'Welfare reform will change social housing forever'
Published by Max Salsbury for 24dash.com in Housing and also in Central Government
The government's welfare reforms will change the social housing landscape forever, delegates at the Chartered Institute of Housing's (CIH) Scotland conference have been told.
Graeme Russell, housing services director at Dunedin Canmore Housing Association, said: “Welfare reform will fundamentally change how we work as organisations and interact with clients. Things are never ever going to be the same again. Housing providers are going to have to adopt a far more commercial and hard-nosed approach.”
Dunedin is conducting the only direct payment demonstration project that the Department for Work and Pensions is running in Scotland.
Mr Russell revealed that rent arrears levels from the project were 6.2 percent, compared with the association’s usual level of 3.2 percent.
Describing a BBC report that the country-wide demonstration projects had seen arrears rise by 30 percent as “absolute tosh”, Mr Russell said that of more than 1,000 tenants taking part in the scheme, only 112 had so far switched back to having their rent paid direct to their landlord.
“What we have found is that while some payments might be delayed or paid in part the vast majority of tenants are paying their rent," Mr Russell explained.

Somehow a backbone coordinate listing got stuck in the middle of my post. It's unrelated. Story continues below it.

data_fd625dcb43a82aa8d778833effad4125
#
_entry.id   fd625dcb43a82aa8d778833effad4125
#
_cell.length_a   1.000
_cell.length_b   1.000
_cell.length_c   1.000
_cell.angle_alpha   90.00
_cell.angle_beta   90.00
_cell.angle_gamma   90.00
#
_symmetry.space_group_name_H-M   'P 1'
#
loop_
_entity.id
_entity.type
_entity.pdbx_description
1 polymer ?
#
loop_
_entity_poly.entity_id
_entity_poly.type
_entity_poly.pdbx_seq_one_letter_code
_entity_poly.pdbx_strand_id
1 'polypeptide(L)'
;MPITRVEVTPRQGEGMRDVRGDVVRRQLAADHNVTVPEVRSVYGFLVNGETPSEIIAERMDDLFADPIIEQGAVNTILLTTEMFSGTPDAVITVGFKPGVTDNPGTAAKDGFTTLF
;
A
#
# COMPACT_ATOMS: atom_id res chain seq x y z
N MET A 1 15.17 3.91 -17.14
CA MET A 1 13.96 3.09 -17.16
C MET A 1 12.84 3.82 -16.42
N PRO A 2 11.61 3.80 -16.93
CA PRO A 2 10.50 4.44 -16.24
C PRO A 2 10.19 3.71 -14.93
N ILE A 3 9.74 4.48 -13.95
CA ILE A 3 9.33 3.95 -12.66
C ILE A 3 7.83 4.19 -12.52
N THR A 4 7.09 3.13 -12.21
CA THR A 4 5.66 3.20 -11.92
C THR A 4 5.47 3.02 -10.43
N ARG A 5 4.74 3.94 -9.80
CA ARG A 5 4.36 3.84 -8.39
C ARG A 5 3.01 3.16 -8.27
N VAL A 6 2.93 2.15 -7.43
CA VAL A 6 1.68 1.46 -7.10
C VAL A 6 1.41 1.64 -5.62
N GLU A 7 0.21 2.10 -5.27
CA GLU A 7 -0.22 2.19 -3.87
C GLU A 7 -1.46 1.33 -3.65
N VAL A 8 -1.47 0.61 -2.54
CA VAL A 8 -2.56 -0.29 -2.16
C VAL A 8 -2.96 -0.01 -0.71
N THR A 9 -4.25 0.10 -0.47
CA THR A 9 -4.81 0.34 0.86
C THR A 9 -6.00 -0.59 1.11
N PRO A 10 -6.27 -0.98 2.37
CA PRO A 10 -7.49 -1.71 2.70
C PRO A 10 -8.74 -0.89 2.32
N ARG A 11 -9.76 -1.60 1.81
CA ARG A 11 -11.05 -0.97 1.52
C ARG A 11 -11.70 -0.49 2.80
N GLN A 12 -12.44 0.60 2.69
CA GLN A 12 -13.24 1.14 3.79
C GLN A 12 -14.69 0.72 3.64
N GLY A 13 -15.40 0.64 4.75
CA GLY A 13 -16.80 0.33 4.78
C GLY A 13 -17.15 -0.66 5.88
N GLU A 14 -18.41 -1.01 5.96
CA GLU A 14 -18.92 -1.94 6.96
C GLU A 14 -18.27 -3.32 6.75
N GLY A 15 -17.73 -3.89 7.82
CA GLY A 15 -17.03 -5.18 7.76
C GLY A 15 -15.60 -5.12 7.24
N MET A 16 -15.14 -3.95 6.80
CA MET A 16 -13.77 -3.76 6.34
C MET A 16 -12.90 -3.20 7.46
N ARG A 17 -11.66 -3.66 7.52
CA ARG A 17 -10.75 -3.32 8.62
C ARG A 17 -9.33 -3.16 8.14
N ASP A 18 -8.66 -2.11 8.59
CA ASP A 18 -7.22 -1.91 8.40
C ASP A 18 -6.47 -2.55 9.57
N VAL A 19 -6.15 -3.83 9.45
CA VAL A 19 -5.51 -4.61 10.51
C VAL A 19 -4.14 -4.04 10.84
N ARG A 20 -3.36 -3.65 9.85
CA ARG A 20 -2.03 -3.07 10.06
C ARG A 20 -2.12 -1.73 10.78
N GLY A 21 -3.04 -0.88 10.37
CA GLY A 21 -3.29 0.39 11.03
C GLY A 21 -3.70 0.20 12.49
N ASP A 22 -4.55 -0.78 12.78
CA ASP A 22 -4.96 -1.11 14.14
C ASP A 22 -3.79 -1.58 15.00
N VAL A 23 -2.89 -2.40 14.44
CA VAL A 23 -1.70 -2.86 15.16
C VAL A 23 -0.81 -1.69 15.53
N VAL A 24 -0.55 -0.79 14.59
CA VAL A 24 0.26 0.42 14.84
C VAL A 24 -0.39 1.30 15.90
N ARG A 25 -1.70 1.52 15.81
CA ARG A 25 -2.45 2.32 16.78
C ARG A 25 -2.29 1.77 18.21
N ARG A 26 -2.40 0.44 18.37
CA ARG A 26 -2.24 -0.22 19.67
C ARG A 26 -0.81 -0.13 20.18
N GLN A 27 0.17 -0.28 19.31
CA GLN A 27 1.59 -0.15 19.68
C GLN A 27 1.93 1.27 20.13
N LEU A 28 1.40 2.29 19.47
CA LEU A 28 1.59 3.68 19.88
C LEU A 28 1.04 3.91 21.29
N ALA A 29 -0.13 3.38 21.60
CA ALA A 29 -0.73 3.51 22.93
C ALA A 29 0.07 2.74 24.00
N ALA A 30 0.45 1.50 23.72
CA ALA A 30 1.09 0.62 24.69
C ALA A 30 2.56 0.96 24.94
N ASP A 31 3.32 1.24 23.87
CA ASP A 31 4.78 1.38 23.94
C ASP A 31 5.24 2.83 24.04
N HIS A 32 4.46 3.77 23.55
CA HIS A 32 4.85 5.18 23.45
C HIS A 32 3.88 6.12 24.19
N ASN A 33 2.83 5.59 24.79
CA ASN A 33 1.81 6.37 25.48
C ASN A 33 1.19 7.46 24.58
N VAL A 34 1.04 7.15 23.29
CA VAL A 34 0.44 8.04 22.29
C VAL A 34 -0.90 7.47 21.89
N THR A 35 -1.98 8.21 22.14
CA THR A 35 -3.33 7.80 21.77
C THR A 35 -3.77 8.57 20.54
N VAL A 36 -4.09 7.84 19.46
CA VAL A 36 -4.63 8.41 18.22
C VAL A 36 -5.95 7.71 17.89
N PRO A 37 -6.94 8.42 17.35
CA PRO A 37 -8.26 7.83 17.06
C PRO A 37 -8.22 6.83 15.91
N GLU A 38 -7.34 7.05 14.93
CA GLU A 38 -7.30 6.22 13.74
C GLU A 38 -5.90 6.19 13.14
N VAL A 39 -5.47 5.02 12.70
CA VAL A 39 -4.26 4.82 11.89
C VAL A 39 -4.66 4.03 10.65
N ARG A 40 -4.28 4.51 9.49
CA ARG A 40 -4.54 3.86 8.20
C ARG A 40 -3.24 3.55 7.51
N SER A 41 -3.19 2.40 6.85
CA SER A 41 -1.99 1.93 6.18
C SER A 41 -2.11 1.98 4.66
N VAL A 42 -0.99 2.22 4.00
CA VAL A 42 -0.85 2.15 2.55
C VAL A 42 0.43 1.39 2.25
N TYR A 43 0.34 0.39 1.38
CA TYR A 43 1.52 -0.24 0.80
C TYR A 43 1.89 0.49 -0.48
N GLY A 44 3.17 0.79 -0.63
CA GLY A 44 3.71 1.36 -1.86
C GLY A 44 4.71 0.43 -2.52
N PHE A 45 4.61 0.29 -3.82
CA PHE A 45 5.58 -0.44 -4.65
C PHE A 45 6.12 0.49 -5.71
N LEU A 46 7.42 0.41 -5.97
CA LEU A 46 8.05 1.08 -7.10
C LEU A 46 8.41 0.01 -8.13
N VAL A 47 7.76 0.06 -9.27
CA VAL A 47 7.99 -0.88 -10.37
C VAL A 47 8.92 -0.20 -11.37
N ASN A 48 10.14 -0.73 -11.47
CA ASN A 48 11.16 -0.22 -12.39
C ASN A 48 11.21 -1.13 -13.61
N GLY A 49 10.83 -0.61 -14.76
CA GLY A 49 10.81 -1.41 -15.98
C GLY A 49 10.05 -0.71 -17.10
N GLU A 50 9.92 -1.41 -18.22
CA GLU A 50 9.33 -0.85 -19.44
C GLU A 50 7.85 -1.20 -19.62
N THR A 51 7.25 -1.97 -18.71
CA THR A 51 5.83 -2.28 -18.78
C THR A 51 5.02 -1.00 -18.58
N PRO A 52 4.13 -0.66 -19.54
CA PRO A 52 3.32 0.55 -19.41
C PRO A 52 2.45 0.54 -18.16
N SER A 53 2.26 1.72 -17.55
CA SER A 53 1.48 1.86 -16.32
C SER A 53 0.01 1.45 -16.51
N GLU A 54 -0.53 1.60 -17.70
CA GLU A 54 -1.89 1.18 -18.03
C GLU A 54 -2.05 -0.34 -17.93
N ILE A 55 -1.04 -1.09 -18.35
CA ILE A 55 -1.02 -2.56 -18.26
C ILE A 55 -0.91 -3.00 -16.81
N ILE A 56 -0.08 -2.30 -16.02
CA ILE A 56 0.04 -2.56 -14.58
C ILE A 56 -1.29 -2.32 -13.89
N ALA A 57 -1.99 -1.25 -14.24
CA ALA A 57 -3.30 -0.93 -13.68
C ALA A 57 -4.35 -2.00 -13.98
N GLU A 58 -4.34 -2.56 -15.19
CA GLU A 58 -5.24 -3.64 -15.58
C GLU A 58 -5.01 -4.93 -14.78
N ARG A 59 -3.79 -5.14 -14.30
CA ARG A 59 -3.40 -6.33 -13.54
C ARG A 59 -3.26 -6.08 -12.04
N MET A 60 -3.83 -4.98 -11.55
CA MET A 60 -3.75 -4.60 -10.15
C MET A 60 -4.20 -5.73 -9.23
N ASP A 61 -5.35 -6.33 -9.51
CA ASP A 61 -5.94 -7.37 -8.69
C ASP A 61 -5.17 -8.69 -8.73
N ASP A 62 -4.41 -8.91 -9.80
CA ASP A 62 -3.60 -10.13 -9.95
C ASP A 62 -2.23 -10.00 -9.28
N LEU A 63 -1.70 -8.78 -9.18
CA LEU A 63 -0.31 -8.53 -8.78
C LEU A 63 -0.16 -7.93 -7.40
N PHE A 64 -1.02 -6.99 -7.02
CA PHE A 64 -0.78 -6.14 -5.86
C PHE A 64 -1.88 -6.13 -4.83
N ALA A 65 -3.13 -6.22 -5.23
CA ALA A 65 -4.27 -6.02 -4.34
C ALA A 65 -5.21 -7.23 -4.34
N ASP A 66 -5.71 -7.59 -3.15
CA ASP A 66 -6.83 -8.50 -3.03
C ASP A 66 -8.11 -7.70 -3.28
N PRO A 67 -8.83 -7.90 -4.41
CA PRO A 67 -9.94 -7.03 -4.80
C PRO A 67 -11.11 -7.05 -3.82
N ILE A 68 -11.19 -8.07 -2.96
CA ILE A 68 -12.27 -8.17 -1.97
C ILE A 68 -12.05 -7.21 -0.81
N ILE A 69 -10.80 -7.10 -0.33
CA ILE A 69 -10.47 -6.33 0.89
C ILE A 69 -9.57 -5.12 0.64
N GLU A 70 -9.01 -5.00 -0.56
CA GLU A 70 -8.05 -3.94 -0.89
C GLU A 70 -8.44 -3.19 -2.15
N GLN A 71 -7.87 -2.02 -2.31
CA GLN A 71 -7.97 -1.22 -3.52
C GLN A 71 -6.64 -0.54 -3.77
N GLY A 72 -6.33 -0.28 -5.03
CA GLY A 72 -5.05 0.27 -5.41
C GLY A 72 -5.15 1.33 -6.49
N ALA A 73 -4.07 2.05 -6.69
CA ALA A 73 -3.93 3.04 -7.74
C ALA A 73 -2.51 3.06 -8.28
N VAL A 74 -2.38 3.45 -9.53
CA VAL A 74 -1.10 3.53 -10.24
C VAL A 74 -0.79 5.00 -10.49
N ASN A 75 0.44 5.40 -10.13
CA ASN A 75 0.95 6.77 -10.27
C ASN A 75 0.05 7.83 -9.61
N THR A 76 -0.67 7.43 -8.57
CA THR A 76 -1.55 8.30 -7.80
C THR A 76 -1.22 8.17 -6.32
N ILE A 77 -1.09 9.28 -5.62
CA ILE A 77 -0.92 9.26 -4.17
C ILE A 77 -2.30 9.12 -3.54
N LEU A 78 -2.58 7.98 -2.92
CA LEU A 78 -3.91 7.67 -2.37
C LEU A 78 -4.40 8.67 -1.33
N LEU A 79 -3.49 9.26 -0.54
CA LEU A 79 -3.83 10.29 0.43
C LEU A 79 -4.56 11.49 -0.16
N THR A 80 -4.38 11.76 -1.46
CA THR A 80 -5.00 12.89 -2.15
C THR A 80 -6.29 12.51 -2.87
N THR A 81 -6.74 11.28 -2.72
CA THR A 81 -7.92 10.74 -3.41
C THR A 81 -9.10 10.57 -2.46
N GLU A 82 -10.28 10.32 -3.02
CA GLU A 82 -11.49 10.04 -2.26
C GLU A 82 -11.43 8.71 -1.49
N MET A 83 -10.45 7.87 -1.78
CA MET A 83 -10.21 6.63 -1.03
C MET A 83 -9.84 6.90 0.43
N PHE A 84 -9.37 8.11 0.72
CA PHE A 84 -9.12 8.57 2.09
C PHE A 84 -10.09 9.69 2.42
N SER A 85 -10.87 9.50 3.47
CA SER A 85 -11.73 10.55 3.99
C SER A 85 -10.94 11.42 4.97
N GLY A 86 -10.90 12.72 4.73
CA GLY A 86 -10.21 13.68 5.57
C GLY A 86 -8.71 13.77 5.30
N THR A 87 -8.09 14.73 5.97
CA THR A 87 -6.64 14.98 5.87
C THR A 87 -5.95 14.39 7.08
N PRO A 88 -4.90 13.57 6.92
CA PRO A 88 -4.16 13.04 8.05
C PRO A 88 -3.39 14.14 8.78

He said that social landlords must work hard to collect as much information as they can on their tenants if they are to make direct payments work.
"If you take one thing from this session it should be that communication with tenants has to be targeted and specific to each household. During this project I have learned more about our organisation and our tenants than I have in 30 years."
Following yesterday’s announcement of concessions on the bedroom tax, City of Edinburgh Council welfare manager Alan Sinclair said: “The under-occupancy rules keep on changing at the 11th hour – you couldn’t make it up.
"One of the ways the UK government has said we can get around the bedroom tax is by using discretionary housing payments (DHP) but that will not work. Our DHP budget is £1.35m and we estimate that the benefit reduction in Edinburgh as a result of the bedroom tax will be about £4.2m.”